If you’ve spent any portion of today on social media, you may have seen Riz Ahmed trending.
If Riz Ahmed’s name is new to you, we guarantee it won’t be for much longer. The British actor has long been putting in the sorts of performances that get talked about on awards circuits, from his breakout role in The Road to Guantanamo to turns in Four Lions, Ill Manors and Nightcrawler. But this year, his star has soared – a lead role in HBO’s The Night Of (currently airing in the UK on Sky Atlantic) will be followed up by a major part in Star Wars spin-off Rogue One.
OK, he’s having a ‘moment’ – but why is he trending today?
Ahmed has written an essay, published today in the Guardian, titled Typecast as a Terrorist. It comes in at 3,000 words and is extracted from The Good Immigrant – a book of essays about race and immigration in the UK, penned by a selection of 21 British black, Asian and minority ethnic writers.
3,000 words is a lot! What is the essay about?
Reading it in full (right here) is worth your while but if you’re at work and you’re after a quick run through, look no further…
In his piece, Ahmed details his experiences of being cast as a radical Muslim at airports in the era post-9/11. This experience is at odds with the sort of characters Ahmed strives to portray – an individual “whose story is not intrinsically linked to his race”.
He calls this “the Promised Land” or stage three in the way ethnic minorities are portrayed. Stage one is “the two-dimensional stereotype – the minicab driver/terrorist/cornershop owner” with stage two “the subversive portrayal, taking place on ‘ethnic’ terrain but aiming to challenge existing stereotypes.”
In relation to all three, Ahmed talks about the necklace – a necklace of labels which, he says, as a minority you are handed to hang around your neck, “neither of your choosing nor making, both constricting and decorative.”
Stage one tightens the necklace, stage two loosens it. In stage three – the Promised Land – there is no necklace.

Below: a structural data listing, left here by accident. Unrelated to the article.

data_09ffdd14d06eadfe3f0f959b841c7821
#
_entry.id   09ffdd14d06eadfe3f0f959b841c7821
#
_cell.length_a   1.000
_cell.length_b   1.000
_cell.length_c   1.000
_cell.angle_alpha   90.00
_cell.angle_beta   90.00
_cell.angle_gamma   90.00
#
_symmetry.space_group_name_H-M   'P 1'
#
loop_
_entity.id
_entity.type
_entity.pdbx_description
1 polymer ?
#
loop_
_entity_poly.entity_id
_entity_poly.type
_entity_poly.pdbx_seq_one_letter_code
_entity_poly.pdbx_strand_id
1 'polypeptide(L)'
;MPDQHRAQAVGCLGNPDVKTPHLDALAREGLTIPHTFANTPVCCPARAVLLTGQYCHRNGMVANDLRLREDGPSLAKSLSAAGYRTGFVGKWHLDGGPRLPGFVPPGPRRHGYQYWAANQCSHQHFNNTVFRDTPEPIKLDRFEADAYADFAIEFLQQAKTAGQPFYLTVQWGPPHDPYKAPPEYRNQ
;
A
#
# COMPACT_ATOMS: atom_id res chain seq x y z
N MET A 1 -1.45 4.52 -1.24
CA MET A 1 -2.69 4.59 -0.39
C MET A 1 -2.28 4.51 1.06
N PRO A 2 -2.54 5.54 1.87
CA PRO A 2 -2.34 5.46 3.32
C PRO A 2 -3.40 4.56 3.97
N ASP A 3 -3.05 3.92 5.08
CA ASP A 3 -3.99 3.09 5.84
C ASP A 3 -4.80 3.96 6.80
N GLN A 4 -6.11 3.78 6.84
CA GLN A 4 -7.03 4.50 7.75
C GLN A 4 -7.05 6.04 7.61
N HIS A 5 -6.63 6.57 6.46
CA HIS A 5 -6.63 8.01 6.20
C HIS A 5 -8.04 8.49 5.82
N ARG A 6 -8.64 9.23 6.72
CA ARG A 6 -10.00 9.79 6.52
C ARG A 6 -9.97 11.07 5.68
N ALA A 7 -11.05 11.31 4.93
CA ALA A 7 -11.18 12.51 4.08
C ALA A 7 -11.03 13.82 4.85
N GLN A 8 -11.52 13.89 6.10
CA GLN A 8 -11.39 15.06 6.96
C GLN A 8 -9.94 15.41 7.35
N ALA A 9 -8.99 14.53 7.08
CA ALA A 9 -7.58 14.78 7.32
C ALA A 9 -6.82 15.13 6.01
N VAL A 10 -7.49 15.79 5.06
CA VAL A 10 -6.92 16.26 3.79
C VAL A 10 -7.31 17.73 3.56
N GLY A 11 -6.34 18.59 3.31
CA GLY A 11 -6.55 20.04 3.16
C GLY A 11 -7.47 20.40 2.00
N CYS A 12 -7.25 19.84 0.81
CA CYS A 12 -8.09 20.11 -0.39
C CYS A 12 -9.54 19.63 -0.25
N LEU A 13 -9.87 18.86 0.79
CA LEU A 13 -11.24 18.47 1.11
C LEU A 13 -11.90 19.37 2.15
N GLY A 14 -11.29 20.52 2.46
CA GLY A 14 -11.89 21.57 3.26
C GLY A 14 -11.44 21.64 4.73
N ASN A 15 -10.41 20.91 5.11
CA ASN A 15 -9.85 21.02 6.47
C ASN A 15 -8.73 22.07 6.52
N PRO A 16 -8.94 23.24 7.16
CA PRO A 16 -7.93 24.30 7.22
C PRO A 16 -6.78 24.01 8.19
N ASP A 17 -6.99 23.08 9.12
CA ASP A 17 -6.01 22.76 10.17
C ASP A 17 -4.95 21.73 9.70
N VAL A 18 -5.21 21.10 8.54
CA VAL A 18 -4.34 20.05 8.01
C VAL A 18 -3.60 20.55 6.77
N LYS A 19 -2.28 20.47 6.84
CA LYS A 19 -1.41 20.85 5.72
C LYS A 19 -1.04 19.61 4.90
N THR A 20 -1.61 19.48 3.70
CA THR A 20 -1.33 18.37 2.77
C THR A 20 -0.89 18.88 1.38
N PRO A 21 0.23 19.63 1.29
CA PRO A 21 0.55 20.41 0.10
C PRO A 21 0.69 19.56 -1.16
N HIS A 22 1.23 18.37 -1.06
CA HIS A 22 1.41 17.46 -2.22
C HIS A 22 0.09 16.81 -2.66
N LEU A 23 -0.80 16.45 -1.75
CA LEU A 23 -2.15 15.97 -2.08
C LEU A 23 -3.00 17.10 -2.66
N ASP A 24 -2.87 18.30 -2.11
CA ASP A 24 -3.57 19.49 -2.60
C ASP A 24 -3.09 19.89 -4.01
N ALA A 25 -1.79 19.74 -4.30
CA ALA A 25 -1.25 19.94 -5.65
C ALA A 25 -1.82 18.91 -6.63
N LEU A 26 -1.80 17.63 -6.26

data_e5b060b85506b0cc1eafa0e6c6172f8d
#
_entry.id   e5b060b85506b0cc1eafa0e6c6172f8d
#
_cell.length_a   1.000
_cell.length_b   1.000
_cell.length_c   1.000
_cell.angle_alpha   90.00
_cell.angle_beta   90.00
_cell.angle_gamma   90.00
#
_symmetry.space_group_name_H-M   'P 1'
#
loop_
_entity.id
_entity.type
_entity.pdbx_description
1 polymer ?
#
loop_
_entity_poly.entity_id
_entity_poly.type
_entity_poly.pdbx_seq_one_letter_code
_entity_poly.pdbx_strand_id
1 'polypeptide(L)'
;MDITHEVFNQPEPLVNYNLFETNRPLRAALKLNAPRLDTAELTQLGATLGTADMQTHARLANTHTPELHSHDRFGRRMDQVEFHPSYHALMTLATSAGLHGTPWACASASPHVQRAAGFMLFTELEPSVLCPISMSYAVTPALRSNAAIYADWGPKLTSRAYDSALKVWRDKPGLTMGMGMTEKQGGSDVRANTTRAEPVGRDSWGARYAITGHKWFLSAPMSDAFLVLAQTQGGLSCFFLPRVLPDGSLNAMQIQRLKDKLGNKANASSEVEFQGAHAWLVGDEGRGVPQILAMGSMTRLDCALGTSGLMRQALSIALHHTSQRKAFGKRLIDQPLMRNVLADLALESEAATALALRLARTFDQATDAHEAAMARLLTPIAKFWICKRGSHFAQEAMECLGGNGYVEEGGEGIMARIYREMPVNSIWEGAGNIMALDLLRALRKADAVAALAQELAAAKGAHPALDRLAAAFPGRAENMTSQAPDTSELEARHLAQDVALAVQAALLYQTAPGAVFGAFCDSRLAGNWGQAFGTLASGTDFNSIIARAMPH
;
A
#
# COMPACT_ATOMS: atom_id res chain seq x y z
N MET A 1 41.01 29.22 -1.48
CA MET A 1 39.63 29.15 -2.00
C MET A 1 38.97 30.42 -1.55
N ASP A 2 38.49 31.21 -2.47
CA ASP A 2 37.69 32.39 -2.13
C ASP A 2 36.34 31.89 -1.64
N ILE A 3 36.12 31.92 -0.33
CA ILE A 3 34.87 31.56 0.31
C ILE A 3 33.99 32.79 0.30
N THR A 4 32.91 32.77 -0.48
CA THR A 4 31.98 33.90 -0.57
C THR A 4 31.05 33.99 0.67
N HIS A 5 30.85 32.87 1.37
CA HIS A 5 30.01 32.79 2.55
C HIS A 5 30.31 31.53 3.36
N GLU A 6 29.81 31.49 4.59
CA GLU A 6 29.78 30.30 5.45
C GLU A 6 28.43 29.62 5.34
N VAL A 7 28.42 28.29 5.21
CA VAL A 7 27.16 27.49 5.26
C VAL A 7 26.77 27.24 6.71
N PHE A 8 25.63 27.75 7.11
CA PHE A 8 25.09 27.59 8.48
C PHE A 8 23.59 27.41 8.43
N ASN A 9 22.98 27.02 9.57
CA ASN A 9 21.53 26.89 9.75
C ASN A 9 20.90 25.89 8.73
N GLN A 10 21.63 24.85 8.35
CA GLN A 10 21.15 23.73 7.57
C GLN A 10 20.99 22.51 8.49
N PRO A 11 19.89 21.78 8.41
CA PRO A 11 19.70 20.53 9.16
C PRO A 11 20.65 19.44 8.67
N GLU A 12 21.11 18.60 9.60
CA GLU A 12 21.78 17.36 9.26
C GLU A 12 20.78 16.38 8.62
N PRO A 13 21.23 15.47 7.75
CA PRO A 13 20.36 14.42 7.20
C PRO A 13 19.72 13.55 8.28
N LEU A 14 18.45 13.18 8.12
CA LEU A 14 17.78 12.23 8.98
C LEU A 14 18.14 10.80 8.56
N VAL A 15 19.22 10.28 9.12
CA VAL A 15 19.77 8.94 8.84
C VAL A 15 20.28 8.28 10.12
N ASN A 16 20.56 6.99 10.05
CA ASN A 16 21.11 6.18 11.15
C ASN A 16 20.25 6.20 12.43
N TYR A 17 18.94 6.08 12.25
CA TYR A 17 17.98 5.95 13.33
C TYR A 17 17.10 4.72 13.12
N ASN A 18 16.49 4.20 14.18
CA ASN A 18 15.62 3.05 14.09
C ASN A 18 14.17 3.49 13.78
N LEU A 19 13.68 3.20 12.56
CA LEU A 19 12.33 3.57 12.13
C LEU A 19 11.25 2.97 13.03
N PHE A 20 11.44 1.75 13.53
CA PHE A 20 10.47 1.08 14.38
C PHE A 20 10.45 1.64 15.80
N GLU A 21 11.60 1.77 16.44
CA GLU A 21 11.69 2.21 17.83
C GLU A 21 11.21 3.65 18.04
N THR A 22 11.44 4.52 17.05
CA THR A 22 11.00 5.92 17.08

I thought you mentioned airports?
We digress – but the necklace analogy reoccurs throughout the piece. Ahmed’s first film – Michael Winterbottom’s The Road to Guantanamo, which won a prize at the Berlin film festival – gave him the sort of stage two role he was craving. It loosened the necklace – but his flight back ended with an incident at Luton Airport where, according to Ahmed, “British intelligence officers frogmarched me to an unmarked room where they insulted, threatened, and then attacked me.”
He writes: “It turned out that what those special branch officers did was illegal. I was asked by activist lawyers if I wanted to sue, but instead I wrote an account of the incident and sent it to a few journalists. A story about the illegal detention of the actors from a film about illegal detention turned out to be too good to ignore. I was glad to shed some light on this depressing state of affairs.”
Was that the only time this happened?
Yes and no.
While Ahmed mentions no further instances of such an aggressive nature, he details how he soon turned his attention to America in pursuit of more stage three roles – and found himself stopped at airports “again And again. And again.”
He writes: “the pitfalls of the audition room and the airport interrogation room are the same. They are places where the threat of rejection is real. They are also places where you are reduced to your marketability or threat-level, where the length of your facial hair can be a deal-breaker, where you are seen, and hence see yourself, in reductive labels – never as “just a bloke called Dave”. The post 9/11 Necklace tightens around your neck.
“I had so far managed to avoid this in the audition room, but now I faced the same threat at US airports. It didn’t help that The Road to Guantánamo had left my passport stamped with an Axis of Evil world tour – shooting in Pakistan, Afghanistan, and Iran within six months. I spent the flight sweating in defiance of air-conditioning, wondering what would await me.”
For a while the interrogations affected his ability to win roles…
“I tried not to ingest all the signs telling me I was a suspect. I tried not to buy into the story world of this “protocol” or its stage-one stereotype of who I was. But when you have always moulded your identity to your environment and had your necklace picked out by others, it’s not easy. I couldn’t see myself as “just a bloke”. I failed at every single audition I went up for.”
According to Ahmed, “it dawned on me that these searches were a fictional role-play taking place in a bubble, rather than an assessment of my worth. This was the way to see it. And it turns out this is also the way to see auditions. The protocol lost its chokehold on me, and I started getting roles again. One big job secured me a proper US visa, and soon I was getting waved through without protocol. I began inching towards the promised land.”
Does he still get stopped?
Yes. While his US immigration experience has become smoother the more successful he’s become, he adds, “I still get stopped before boarding a plane at Heathrow every time I fly to the US.”
But he adds: “now I find it hilarious rather than bruising”.
Read Ahmed’s full essay here. His story will also be published in The Good Immigrant.